"They said this in 'Young Mr. Lincoln’s'* time – and they say it today."
Close inspection of a bottle produced for sale at the Stuart Broadwell Drug Store in Springfield, Illinois, shows the minor imperfections and bubbles in the handmade blown glass. Whitall, Tatum Co., of Millville, New Jersey, manufactured the bottles with the druggist’s name embossed on the side. Broadwell was in business from 1888 to 1928, but the maker’s mark on the base of this bottle shows it could not have been made before 1901. This particular bottle shape was used for a variety of products, so a paper label identifying the contents was applied to the side of the bottle that was free of embossing.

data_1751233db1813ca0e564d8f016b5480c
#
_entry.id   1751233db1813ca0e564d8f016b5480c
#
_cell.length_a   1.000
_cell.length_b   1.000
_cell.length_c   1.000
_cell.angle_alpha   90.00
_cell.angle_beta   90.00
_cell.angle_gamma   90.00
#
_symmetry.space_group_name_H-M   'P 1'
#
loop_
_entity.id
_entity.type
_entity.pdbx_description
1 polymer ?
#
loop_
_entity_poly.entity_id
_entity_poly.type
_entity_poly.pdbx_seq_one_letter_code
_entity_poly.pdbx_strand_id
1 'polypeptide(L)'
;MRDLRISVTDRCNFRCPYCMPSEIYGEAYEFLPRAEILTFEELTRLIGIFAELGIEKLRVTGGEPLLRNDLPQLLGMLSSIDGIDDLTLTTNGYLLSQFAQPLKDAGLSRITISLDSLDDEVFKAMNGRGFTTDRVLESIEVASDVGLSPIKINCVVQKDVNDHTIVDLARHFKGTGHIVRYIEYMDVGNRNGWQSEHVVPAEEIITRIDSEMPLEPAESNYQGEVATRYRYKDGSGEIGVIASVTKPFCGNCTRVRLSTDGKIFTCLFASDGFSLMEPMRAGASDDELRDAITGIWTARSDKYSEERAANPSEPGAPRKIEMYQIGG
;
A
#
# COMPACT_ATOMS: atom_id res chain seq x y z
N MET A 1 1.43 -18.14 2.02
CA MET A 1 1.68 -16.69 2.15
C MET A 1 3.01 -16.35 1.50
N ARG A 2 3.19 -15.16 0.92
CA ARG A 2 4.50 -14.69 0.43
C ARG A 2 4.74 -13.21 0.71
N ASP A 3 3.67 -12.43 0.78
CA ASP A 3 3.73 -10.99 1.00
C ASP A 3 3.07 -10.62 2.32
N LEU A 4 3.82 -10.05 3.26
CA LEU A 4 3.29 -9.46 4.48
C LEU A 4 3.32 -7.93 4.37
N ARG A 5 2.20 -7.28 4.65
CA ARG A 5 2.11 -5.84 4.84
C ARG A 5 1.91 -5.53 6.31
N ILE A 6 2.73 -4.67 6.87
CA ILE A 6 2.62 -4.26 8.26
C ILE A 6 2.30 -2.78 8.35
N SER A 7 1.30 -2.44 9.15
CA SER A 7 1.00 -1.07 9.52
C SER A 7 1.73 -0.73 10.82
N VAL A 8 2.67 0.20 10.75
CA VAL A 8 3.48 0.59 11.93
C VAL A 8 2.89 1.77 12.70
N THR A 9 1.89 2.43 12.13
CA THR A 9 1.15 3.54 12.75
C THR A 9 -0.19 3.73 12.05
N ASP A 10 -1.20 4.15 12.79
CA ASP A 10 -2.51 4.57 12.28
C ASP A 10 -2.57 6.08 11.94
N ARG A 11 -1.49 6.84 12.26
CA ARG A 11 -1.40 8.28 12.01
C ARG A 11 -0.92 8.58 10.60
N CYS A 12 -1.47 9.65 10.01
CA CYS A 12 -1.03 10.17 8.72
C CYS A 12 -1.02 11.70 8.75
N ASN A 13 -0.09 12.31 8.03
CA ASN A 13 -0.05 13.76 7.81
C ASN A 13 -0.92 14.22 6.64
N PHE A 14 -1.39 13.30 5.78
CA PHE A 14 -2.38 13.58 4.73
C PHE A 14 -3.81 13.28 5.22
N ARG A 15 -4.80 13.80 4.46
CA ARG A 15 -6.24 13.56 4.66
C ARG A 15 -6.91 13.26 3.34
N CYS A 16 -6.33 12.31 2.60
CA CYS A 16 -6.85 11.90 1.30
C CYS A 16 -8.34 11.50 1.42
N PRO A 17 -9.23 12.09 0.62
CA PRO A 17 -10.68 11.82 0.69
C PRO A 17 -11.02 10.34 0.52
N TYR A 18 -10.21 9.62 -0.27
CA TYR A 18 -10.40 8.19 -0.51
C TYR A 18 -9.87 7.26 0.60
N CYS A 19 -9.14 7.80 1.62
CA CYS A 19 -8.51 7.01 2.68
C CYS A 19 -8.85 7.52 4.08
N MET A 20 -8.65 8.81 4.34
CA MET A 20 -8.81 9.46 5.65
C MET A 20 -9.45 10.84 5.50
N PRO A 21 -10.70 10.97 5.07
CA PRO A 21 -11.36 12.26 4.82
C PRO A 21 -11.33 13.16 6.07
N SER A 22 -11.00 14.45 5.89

Broadwell’s main store was located at Fifth and Washington Streets in a building that remains standing today. It claimed a connection to Abraham Lincoln in an advertisement stating it was built on the site of a previous drug store operated by a man who played chess with Lincoln.
Source: “Good For What Ailed You” in Springfield, Illinois: Embossed Pharmaceutical Bottles Used by Springfield Druggists from the Civil War Era to the Early Twentieth Century, by Frederick M. Brown 
*"Young Mr. Lincoln” was a theater production advertised in 1939.